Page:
Google today expanded its Inbox email service to more platforms. On the desktop, it now works on Firefox and Safari, while in the mobile world, it is now available on iPads and Android tablets; you can download the updated app now directly from Google Play and Apple’s App Store.
Prior to today, Inbox on the desktop only worked in Chrome, while the mobile app only worked on the iPhone and Android smartphones. Google also launched an Inbox app specifically for Chrome, though it’s really just a glorified shortcut.
Other browsers and platforms are still not supported. Here’s what happens if you try launching Google’s Inbox in Internet Explorer, for example:
Google will still likely push new features to Chrome users first. This is nothing new for the company: While it does work to support the latest Web standards, the company also has no problem prioritizing its own browser for certain offerings.
Google engineers offer a rather basic argument for not offering Inbox on all major browsers: They “want to make sure that everything works perfectly before enabling it for all of our users.” Somehow, that just wasn’t a priority for the October 2014 launch.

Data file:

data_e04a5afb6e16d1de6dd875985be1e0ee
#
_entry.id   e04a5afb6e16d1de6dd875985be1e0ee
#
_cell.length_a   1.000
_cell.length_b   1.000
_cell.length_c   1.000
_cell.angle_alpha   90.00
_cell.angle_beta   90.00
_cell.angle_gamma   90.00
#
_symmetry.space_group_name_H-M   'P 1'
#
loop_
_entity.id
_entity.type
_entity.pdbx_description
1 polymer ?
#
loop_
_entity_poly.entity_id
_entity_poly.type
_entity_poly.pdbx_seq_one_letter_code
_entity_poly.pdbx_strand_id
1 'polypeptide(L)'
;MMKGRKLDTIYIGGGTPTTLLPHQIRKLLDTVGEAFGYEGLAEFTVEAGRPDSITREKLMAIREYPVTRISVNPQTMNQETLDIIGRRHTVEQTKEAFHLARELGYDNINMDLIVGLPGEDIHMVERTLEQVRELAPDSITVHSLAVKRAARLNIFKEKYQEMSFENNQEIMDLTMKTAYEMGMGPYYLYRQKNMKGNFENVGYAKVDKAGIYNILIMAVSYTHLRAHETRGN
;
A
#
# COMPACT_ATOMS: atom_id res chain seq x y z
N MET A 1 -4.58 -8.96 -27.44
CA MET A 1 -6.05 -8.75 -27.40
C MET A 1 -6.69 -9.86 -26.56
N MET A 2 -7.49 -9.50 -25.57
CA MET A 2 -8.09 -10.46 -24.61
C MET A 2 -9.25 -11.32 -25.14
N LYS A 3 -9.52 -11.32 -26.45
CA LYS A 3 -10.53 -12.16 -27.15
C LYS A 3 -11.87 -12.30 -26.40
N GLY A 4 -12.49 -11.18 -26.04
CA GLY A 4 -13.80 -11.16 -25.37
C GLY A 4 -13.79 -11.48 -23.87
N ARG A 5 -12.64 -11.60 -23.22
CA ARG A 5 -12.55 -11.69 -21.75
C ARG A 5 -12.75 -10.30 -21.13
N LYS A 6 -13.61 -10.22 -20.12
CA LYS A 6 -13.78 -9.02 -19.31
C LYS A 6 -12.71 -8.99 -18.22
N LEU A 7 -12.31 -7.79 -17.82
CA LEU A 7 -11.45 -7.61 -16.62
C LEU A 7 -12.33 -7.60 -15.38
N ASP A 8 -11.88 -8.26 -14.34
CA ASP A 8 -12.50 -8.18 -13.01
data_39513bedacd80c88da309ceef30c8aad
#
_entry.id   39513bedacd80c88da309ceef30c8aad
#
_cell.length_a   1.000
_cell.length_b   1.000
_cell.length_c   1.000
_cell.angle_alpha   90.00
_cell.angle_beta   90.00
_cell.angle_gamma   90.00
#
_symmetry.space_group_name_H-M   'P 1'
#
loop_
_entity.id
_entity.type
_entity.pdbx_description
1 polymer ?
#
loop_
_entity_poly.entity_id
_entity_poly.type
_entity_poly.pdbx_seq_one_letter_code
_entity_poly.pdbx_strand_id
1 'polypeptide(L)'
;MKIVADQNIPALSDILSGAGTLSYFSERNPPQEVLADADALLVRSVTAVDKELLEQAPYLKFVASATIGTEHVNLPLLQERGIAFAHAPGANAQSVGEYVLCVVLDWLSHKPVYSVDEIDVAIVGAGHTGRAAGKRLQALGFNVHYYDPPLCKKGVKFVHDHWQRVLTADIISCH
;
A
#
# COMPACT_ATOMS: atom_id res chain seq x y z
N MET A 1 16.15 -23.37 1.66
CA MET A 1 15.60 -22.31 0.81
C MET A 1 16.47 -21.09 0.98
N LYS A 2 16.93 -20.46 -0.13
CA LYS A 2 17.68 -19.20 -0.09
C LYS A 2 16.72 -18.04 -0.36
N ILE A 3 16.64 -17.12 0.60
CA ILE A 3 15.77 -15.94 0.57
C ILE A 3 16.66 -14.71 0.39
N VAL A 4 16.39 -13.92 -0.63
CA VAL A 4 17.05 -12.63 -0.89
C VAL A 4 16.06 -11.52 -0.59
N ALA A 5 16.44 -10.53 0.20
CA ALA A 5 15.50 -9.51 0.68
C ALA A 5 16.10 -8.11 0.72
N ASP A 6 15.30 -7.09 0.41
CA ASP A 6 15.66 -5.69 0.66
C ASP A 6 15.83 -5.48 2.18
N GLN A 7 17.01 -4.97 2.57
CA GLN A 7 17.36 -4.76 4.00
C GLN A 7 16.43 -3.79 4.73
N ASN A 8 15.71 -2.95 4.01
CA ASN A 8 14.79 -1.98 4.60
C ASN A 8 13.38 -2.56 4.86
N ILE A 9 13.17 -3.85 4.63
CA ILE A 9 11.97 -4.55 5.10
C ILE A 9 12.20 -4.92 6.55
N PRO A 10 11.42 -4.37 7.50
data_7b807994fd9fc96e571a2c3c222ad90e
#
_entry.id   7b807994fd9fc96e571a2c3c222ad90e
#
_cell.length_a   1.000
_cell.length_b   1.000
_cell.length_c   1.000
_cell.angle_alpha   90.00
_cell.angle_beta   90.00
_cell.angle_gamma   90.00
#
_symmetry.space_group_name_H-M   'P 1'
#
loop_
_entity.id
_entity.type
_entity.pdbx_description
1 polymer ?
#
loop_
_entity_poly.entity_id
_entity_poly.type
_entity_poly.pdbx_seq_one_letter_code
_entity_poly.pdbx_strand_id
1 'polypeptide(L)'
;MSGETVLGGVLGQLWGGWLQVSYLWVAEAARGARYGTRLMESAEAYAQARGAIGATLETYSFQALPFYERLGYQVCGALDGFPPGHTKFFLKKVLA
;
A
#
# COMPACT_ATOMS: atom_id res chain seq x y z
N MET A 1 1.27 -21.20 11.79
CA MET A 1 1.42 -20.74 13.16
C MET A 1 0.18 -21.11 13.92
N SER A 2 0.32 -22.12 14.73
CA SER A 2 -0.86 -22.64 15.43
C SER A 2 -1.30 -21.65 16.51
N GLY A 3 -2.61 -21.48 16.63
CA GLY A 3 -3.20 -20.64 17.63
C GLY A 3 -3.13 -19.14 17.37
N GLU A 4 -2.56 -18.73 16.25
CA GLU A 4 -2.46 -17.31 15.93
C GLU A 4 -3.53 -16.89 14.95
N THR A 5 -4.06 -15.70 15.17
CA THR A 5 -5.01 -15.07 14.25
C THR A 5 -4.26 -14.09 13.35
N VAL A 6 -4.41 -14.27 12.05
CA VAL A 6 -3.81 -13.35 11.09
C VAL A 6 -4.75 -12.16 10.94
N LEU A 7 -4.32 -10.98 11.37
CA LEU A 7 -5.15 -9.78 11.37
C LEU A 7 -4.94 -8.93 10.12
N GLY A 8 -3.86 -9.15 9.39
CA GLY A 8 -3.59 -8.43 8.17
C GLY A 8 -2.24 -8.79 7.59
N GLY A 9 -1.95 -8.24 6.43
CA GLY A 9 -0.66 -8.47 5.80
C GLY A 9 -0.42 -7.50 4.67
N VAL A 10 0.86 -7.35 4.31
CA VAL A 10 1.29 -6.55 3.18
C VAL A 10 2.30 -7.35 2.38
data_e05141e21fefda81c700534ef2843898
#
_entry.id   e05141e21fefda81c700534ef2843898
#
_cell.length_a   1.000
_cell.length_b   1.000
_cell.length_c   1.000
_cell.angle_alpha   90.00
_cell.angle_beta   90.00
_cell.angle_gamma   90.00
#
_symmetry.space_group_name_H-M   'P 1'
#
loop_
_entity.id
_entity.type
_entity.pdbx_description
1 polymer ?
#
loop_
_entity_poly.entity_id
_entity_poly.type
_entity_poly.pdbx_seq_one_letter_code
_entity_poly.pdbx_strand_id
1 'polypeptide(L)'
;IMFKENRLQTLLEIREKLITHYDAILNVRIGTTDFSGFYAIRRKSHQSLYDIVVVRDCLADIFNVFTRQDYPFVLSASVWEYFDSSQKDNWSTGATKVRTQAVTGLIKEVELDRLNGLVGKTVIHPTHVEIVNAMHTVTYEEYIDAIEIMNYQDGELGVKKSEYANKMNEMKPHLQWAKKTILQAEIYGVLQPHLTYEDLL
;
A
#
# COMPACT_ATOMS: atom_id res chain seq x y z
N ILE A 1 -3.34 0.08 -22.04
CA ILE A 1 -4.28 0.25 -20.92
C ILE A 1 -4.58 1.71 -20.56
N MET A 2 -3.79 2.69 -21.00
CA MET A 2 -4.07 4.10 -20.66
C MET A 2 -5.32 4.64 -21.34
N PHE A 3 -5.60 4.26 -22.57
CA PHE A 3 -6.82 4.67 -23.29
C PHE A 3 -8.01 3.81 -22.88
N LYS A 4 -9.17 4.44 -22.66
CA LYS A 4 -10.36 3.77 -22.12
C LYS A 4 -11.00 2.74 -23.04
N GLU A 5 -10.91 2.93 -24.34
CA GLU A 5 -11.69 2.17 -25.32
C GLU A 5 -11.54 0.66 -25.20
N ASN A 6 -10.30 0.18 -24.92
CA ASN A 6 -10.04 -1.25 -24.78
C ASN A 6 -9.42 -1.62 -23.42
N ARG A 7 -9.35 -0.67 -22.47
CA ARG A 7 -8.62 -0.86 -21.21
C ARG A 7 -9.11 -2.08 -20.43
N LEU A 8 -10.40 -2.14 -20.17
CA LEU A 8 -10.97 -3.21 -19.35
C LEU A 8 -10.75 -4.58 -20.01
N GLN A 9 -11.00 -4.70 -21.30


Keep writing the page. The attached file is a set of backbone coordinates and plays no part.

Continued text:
Google eventually hopes to replace Gmail with Inbox. Still, the company has said it will be listening to user feedback and will not make such a move unless its users want Inbox over Gmail.
Upcoming Inbox features include integration with other email systems (Outlook.com, Yahoo), the option to change the mobile app’s notification sound, being able to download all attachments, Gmail’s Undo Send feature, the ability to customize Snooze times, support for multiple email addresses, signatures, better Google Calendar integration, and Google Drive integration. Finally, Inbox by Gmail is still coming to Google Apps users, though there’s no date to mark on your calendar.
You can read our hands-on of Google’s latest email service here. Inbox still requires an invite, which you can request by sending an email to email@example.com or asking a friend who has already gotten in.